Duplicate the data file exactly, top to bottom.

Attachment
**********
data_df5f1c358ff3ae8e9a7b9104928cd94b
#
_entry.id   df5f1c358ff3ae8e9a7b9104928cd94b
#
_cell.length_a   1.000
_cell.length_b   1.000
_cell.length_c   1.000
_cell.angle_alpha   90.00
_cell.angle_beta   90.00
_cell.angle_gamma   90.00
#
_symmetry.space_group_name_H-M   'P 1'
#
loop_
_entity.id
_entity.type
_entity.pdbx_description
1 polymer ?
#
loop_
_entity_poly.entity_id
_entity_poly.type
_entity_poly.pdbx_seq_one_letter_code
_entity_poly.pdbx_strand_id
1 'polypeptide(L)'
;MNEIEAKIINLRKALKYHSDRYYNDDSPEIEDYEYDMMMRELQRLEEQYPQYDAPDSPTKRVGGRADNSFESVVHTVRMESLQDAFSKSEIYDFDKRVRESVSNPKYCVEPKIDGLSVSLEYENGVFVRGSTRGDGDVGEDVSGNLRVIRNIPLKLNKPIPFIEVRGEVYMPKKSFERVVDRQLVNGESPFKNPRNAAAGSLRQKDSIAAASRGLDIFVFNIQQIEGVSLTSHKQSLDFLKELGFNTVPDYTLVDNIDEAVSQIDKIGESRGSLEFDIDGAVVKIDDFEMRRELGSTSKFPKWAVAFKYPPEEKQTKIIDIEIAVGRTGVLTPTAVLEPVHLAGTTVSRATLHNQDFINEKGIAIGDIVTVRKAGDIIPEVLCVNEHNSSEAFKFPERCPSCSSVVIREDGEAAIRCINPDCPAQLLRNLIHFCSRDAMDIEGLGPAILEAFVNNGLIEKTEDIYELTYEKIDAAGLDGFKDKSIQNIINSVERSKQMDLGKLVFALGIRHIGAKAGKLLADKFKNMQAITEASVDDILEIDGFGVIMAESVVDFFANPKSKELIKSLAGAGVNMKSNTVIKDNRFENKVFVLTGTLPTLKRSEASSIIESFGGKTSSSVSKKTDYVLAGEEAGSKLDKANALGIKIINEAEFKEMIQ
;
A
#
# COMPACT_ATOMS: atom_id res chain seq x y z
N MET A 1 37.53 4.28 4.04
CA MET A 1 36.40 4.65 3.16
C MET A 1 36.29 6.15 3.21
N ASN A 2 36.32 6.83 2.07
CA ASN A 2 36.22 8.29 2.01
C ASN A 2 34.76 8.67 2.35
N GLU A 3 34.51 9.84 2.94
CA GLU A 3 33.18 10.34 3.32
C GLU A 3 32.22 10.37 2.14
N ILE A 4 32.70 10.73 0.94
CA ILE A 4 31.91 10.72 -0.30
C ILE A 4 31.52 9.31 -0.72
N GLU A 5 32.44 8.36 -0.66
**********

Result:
data_df5f1c358ff3ae8e9a7b9104928cd94b
#
_entry.id   df5f1c358ff3ae8e9a7b9104928cd94b
#
_cell.length_a   1.000
_cell.length_b   1.000
_cell.length_c   1.000
_cell.angle_alpha   90.00
_cell.angle_beta   90.00
_cell.angle_gamma   90.00
#
_symmetry.space_group_name_H-M   'P 1'
#
loop_
_entity.id
_entity.type
_entity.pdbx_description
1 polymer ?
#
loop_
_entity_poly.entity_id
_entity_poly.type
_entity_poly.pdbx_seq_one_letter_code
_entity_poly.pdbx_strand_id
1 'polypeptide(L)'
;MNEIEAKIINLRKALKYHSDRYYNDDSPEIEDYEYDMMMRELQRLEEQYPQYDAPDSPTKRVGGRADNSFESVVHTVRMESLQDAFSKSEIYDFDKRVRESVSNPKYCVEPKIDGLSVSLEYENGVFVRGSTRGDGDVGEDVSGNLRVIRNIPLKLNKPIPFIEVRGEVYMPKKSFERVVDRQLVNGESPFKNPRNAAAGSLRQKDSIAAASRGLDIFVFNIQQIEGVSLTSHKQSLDFLKELGFNTVPDYTLVDNIDEAVSQIDKIGESRGSLEFDIDGAVVKIDDFEMRRELGSTSKFPKWAVAFKYPPEEKQTKIIDIEIAVGRTGVLTPTAVLEPVHLAGTTVSRATLHNQDFINEKGIAIGDIVTVRKAGDIIPEVLCVNEHNSSEAFKFPERCPSCSSVVIREDGEAAIRCINPDCPAQLLRNLIHFCSRDAMDIEGLGPAILEAFVNNGLIEKTEDIYELTYEKIDAAGLDGFKDKSIQNIINSVERSKQMDLGKLVFALGIRHIGAKAGKLLADKFKNMQAITEASVDDILEIDGFGVIMAESVVDFFANPKSKELIKSLAGAGVNMKSNTVIKDNRFENKVFVLTGTLPTLKRSEASSIIESFGGKTSSSVSKKTDYVLAGEEAGSKLDKANALGIKIINEAEFKEMIQ
;
A
#
# COMPACT_ATOMS: atom_id res chain seq x y z
N MET A 1 37.53 4.28 4.04
CA MET A 1 36.40 4.65 3.16
C MET A 1 36.29 6.15 3.21
N ASN A 2 36.32 6.83 2.07
CA ASN A 2 36.22 8.29 2.01
C ASN A 2 34.76 8.67 2.35
N GLU A 3 34.51 9.84 2.94
CA GLU A 3 33.18 10.34 3.32
C GLU A 3 32.22 10.37 2.14
N ILE A 4 32.70 10.73 0.94
CA ILE A 4 31.91 10.72 -0.30
C ILE A 4 31.52 9.31 -0.72
N GLU A 5 32.44 8.36 -0.66